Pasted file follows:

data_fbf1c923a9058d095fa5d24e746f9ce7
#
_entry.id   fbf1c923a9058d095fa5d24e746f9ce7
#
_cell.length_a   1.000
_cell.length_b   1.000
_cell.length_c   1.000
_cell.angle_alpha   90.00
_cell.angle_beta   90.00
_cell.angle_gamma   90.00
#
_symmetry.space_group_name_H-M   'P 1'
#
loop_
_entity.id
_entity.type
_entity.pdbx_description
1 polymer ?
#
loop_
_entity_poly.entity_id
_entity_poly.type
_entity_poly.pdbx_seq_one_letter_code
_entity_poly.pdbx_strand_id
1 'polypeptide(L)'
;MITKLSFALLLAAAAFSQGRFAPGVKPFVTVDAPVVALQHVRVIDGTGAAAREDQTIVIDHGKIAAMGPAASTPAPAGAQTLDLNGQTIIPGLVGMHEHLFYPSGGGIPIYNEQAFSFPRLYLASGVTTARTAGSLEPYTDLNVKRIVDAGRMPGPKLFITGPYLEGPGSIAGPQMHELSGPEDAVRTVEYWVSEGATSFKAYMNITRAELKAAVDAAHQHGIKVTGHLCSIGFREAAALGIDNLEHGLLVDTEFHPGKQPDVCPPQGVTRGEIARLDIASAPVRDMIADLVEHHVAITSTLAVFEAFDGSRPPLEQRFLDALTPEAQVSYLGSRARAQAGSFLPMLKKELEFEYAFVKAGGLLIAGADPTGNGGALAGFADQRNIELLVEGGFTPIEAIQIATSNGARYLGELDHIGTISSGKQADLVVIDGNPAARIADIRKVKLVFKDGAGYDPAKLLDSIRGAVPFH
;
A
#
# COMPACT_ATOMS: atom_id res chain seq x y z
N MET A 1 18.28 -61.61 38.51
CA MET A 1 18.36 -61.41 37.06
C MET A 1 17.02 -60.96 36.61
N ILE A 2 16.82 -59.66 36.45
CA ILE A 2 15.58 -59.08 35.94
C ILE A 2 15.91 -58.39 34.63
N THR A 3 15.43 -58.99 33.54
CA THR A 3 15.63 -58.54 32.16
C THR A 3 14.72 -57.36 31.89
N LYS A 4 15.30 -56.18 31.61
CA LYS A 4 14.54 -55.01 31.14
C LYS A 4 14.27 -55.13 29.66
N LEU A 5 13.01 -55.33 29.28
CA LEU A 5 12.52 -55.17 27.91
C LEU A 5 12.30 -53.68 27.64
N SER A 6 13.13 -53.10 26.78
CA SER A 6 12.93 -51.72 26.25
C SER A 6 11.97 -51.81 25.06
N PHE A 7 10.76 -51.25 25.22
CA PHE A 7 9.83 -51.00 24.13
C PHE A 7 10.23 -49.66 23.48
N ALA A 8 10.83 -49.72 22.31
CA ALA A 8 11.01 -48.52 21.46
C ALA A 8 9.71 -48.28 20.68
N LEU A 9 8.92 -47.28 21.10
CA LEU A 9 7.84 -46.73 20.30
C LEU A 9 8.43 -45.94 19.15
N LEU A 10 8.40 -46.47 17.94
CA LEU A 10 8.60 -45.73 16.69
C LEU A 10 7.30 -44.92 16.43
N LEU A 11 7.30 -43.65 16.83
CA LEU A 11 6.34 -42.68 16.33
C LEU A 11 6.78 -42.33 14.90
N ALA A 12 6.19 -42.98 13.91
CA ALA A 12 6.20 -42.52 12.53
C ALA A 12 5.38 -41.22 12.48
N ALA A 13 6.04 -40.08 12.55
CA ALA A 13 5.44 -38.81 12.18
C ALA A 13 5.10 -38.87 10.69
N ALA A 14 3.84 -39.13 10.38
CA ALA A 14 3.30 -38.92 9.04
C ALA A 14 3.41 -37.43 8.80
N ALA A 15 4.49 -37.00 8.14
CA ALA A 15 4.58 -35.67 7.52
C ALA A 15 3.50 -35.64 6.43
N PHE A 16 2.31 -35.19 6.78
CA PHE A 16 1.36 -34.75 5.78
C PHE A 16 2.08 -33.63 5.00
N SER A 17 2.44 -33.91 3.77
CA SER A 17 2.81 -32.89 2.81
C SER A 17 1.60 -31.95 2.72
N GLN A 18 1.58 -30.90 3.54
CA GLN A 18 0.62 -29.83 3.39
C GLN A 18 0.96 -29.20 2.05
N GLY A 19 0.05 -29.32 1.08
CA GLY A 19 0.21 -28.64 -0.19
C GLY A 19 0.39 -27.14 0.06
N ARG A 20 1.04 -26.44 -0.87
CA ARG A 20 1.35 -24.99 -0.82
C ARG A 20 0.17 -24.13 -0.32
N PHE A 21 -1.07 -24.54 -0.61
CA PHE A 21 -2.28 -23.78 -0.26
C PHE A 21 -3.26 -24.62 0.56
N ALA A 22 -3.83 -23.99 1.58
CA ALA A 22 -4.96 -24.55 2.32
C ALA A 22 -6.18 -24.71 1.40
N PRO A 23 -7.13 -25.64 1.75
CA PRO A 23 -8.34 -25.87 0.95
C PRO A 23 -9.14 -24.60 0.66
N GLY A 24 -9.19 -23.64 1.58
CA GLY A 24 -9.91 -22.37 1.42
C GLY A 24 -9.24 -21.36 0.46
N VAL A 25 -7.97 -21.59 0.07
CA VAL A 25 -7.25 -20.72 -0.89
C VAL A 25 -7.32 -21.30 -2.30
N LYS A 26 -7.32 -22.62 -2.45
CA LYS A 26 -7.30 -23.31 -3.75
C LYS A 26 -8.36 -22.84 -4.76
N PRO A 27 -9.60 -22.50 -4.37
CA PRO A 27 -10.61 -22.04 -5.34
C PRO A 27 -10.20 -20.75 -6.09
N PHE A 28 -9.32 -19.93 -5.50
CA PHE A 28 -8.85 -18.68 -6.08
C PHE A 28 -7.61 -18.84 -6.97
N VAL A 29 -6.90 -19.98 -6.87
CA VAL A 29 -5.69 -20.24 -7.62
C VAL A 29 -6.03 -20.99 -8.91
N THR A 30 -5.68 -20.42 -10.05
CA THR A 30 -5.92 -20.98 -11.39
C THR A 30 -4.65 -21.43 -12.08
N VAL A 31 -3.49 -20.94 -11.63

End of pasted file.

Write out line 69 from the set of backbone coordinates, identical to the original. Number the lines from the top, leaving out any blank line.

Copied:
C ALA A 13 5.10 -38.87 10.69